As a prison physician I always thought that the history of marijuana was fascinating. It’s use in religion and medicine dates back thousands of years, but it’s use as a medicinal product in the United States only dates back to the mid 1800s. It got a bad reputation after the formation of the Federal Bureau of Narcotics in 1930, headed by Harry J. Anslinger who claimed cannabis caused people to commit violent crimes and act irrationally and overly sexual. He also promoted propaganda films to support his point of view. The Marihuana Tax Act of 1937 made possession or transfer of marihuana illegal throughout the US under federal law, excluding medical and industrial uses. The Narcotics Control Act of 1956 made a first time cannabis possession offense a minimum of two to ten years with a fine up to $20,000. In 1973 the Drug Enforcement Agency(DEA) was formed and in 1975 the Supreme Court ruled that it was ‘not cruel or unusual for Ohio to sentence someone to 20 years for having or selling cannabis.’ How things have changed, at least at the state level. Colorado and Washington legalized the sale and possession of cannabis for recreational use in 2012, followed by Alaska and Oregon in 2014, and California, Nevada, Maine, and Massachusetts in 2016. January 1, 2018 will mark the day when someone can go into a dispensary in California and purchase marijuana for recreational use.
California has always been a haven for illegal pot growers and according to the article below there’s an estimated 1,000 illegal farms controlled by organized crime that operate on public property. It will be interesting to see who gets the permits since there are three different agencies issuing them. According to cannabis financial analysis firm ,GreenWave Advisors, the existing marijuana black market is worth $13.5 billion, while the legal market could be worth $5.1 billion in 2018. The size of California has some people thinking that it will change the pot industry in this country, if not worldwide. Industry experts predict that venture capitalists will commoditize the production of cannabis and turn it into a cash crop, which will please the state as it is looking for tax revenue. One always has to follow the money to understand why things change.
What has happened in the medical world in relationship to marijuana? As a physician I had very little medical instruction in illegal drugs except for the medical problems they caused.
With marijuana we were told it had some effect on glaucoma and seemed to help with nausea after chemotherapy, but there were better pharmaceutical drugs to use and no one had studied the long term medical side effects. I was also told the National Institute of Health, (NIH) tended to sponsor grants studying the negative side effects of the drug vs. the positive ones for political reasons. That would not surprise me, but that has changed and since 2000 their have been more studies and well-designed randomized clinical trials to understand cannabis. According to a continuing medical education course I took thru NetCE the published research supports that medical marijuana can alleviate some pain, spasticity, nausea and vomiting, weight loss and may help reduce the amount of opioid used to reduce pain if it is used with cannabis. Lifetime addiction is 1.5% to 9% in recreational users and is unknown in medical users. It should not be used in someone younger than 18, pregnant or breastfeeding, or someone with a family history or personal history of psychosis.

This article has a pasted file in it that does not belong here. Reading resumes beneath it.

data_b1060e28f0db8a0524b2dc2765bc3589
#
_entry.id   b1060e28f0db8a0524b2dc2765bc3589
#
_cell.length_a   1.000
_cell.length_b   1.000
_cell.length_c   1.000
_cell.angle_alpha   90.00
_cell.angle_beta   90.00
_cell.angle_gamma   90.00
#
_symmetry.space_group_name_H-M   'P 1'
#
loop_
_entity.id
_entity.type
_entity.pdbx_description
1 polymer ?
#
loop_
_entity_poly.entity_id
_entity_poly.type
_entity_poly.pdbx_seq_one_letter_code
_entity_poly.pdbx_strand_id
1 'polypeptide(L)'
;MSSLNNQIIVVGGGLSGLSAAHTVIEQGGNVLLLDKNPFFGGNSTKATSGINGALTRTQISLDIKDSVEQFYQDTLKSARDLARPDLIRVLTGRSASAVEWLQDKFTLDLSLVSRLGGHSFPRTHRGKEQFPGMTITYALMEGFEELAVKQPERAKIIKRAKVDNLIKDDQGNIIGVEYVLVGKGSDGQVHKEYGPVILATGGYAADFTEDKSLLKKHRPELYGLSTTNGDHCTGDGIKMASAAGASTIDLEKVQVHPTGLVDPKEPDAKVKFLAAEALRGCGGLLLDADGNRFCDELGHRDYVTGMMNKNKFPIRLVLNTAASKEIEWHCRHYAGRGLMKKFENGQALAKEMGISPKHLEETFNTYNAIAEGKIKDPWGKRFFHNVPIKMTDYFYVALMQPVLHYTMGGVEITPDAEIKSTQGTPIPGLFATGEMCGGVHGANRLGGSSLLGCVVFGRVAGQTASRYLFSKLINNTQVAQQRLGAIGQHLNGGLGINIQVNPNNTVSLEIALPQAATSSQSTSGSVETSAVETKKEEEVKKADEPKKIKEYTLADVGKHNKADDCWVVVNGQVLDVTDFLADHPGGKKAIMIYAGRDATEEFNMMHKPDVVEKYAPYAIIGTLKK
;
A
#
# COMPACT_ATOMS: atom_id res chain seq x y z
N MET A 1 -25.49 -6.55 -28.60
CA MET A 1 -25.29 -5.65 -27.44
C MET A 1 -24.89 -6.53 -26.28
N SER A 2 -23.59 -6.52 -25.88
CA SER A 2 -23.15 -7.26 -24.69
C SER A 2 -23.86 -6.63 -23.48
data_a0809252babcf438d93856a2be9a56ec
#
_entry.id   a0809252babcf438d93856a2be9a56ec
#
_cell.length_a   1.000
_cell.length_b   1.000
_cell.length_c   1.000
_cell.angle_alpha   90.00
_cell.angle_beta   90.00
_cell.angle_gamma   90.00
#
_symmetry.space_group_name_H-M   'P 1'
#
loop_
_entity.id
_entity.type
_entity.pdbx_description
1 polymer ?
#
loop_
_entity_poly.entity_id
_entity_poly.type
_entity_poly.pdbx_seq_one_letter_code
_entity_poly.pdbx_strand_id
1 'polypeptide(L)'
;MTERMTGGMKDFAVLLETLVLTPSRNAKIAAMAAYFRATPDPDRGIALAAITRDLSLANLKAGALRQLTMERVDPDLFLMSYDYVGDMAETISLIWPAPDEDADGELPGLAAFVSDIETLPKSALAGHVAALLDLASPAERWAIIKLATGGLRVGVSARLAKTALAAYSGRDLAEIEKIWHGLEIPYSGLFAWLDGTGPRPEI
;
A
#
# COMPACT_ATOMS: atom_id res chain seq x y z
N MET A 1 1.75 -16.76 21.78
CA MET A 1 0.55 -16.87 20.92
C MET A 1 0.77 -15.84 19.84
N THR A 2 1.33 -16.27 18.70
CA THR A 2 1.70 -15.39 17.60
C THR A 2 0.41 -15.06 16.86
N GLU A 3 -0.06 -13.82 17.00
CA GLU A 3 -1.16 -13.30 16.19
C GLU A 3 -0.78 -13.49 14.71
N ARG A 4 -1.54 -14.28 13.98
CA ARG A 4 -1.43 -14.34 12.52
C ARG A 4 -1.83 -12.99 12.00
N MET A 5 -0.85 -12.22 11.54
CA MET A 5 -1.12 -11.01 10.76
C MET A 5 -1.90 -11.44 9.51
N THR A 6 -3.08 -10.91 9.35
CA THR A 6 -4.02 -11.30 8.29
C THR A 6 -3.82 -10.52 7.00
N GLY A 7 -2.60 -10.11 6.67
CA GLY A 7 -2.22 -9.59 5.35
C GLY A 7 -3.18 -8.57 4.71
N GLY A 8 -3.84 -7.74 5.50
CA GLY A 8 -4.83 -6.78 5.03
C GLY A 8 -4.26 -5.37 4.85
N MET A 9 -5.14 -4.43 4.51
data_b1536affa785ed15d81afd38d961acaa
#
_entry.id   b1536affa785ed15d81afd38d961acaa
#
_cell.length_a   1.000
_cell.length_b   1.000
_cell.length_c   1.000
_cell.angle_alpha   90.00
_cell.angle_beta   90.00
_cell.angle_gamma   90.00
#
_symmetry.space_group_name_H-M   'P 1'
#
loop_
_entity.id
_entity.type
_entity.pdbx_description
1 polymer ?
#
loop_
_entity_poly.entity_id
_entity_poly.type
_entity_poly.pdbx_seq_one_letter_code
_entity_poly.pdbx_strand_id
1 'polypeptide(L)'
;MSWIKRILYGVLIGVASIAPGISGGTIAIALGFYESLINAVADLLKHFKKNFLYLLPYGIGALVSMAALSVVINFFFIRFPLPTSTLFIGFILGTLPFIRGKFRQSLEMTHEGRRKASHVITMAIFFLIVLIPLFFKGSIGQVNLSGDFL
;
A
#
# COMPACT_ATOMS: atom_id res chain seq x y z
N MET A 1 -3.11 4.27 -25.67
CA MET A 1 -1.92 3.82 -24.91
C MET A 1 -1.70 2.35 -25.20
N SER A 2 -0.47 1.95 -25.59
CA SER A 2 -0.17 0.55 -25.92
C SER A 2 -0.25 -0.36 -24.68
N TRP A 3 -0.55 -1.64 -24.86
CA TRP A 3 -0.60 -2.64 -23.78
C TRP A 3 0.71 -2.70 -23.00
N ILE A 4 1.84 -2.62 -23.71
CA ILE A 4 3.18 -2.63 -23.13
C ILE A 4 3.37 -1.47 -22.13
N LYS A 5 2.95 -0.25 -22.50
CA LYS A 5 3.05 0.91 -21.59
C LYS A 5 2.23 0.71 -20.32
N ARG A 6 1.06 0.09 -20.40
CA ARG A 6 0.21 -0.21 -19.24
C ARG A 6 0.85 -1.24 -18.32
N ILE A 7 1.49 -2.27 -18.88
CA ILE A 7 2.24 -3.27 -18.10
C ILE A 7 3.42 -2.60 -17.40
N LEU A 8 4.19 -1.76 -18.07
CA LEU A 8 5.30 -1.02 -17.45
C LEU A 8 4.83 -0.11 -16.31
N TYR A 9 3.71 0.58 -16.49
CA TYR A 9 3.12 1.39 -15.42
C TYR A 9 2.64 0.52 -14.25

The reason cannabis affects us is because the body has cannabinoid receptors. The body makes it’s own chemicals like cannabis that sit in those receptors and affect the endogenous cannabinoid system (ECS). The core functions of that system are described as -relax,eat,sleep,forget and protect. I have always told the inmates that the body is smarter at taking care of itself then any tinkering we are doing now. Sometimes I must admit that I worry that we don’t give the body, mind and spirit time to heal. Our culture is oriented to the quick fix and the people who are savvy at selling it to us for profit are not interested in what we can do on our own.
If you do opt out to use marijuana for medicinal or recreational use, you should know that legal medicinal cannabis purchased in the US lacks government-controlled standardization of cultivation, potency and purity. Medicinal marijuana in Canada and the Netherlands has exceptional quality, purity and consistency which are in line with pharmaceutical-level standards. Both countries use a product that is grown by a single contractor, licensed by the government, under strict, controlled and documented conditions. It is also grown, packaged, and distributed via a centralized supply chain. Those countries appear to value quality and consistency over business profits.
Some people worry about more people using and becoming dependent on the drug. Others worry about individuals under the influence when they are behind the wheel. Some people worry about the water and pesticides that will be needed for this new ‘cash crop.’ I will watch, wait and monitor what happens over time and maybe next year will have something new to say about the legalization of pot.